Sevenoaks

2015 Result:
Conservative: 28531 (56.9%)
Labour: 6448 (12.9%)
Lib Dem: 3937 (7.9%)
Green: 2238 (4.5%)
UKIP: 8970 (17.9%)
MAJORITY: 19561 (39%)

Category: Ultra-safe Conservative seat

Geography: South East, Kent. Most of the Sevenoaks council area.

Main population centres: Sevenoaks, Swanley, Westerham.

Profile: A large rural seat covering the westernmost part of Kent alongside London, with the M25 motorway running through it. The main towns are Sevenoaks itself, Swanley at the far north of the constituency and Westerham, but this is mostly highly affluent and desirable villages in the Kent Downs and the Darent Valley, including Farningham, Eynsford, Otford. Notable landmarks within the seat include Chevening, the grace-and-favour country home of the foreign secretary, Chartwell, once the home of Sir Winston Churchill and Brands Hatch motorsport track.

Politics: This is a solidly Conservative seat, other than 1 year under the Liberals in the 1920s it has been Tory since its creation in 1885. Swanley, which has more in common with the towns of North-West Kent than mainly rural Sevenoaks, remains a strong Labour area, but elsewhere this is a battle between the Conservatives and Liberal Democrats.


Current MP
MICHAEL FALLON (Conservative) Born 1952, Perth. Educated at Epsom college and St Andrews University. Former political researcher. Contested Darlington 1983 by-election. MP for Darlington 1983-1992. First elected as MP for Sevenoaks in 1997. PPS to Cecil Parkinson 1987-1988, government whip 1988-1990, junior education minister 1990-1992. Deputy chairman of the Conservative party 2010-2012. Minister of State for Business and Enterprise 2012-2014, Minister of State for Energy 2013-2014. Secretary of State for Defence since 2014. A junior minister in the previous Tory government, in opposition Fallon instead carved out a role on the Treasury select committee. On the Tory party`s return to office he became a Mr Fixit for David Cameron as deputy Chairman of the party, eventually returning to a Ministerial role and entering the cabinet for the first fime 31 years after first being elected to Parliament.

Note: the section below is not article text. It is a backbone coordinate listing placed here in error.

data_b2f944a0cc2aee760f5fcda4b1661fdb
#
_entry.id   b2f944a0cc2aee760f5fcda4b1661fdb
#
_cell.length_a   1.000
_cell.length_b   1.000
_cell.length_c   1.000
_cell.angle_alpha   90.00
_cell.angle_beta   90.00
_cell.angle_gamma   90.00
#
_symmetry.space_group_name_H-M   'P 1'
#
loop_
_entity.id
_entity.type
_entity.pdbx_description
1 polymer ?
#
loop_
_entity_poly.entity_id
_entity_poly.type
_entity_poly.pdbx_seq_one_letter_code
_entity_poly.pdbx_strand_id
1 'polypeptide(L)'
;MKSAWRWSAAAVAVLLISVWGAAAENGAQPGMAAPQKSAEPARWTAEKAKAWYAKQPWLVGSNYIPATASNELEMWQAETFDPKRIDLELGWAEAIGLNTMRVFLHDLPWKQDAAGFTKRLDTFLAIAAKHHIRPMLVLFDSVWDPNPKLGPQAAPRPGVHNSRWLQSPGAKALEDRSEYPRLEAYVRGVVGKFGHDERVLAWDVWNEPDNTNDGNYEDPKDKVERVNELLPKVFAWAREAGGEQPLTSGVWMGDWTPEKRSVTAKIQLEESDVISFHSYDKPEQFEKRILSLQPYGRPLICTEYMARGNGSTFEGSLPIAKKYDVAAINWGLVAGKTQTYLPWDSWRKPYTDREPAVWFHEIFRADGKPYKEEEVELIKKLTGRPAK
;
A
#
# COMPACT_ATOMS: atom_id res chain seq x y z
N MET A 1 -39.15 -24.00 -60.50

Past Results
2010
Con: 28076 (57%)
Lab: 6541 (13%)
LDem: 10561 (21%)
UKIP: 1782 (4%)
Oth: 2448 (5%)
MAJ: 17515 (35%)
2005*
Con: 22437 (52%)
Lab: 9101 (21%)
LDem: 9467 (22%)
UKIP: 1309 (3%)
Oth: 984 (2%)
MAJ: 12970 (30%)
2001
Con: 21052 (49%)
Lab: 10898 (26%)
LDem: 9214 (22%)
UKIP: 1155 (3%)
Oth: 295 (1%)
MAJ: 10154 (24%)
1997
Con: 22776 (45%)
Lab: 12315 (25%)
LDem: 12086 (24%)
Oth: 834 (2%)
MAJ: 10461 (21%)

*There were boundary changes after 2005

Demographics
2015 Candidates
MICHAEL FALLON (Conservative) See above.
CHRIS CLARK (Labour)
ALAN BULLION (Liberal Democrat) Born Pembury. Educated at Open University. Agricultural policy analyst. Contested Hammersmith and Fulham 2005, Sevenoaks 2010, South East region 2014 European elections.
STEVE LINDSAY (UKIP)
AMELIE BOLEYN (Green)
Links
Comments - 112 Responses on “Sevenoaks”
  1. I agree with Matt that this is bad for the Tories even if good for May’s short term survival. I’m really disappointed in Fallon, one of the very few experienced heavyweights in the cabinet, he was an effective minister and, dare I say it, a safe pair of hands.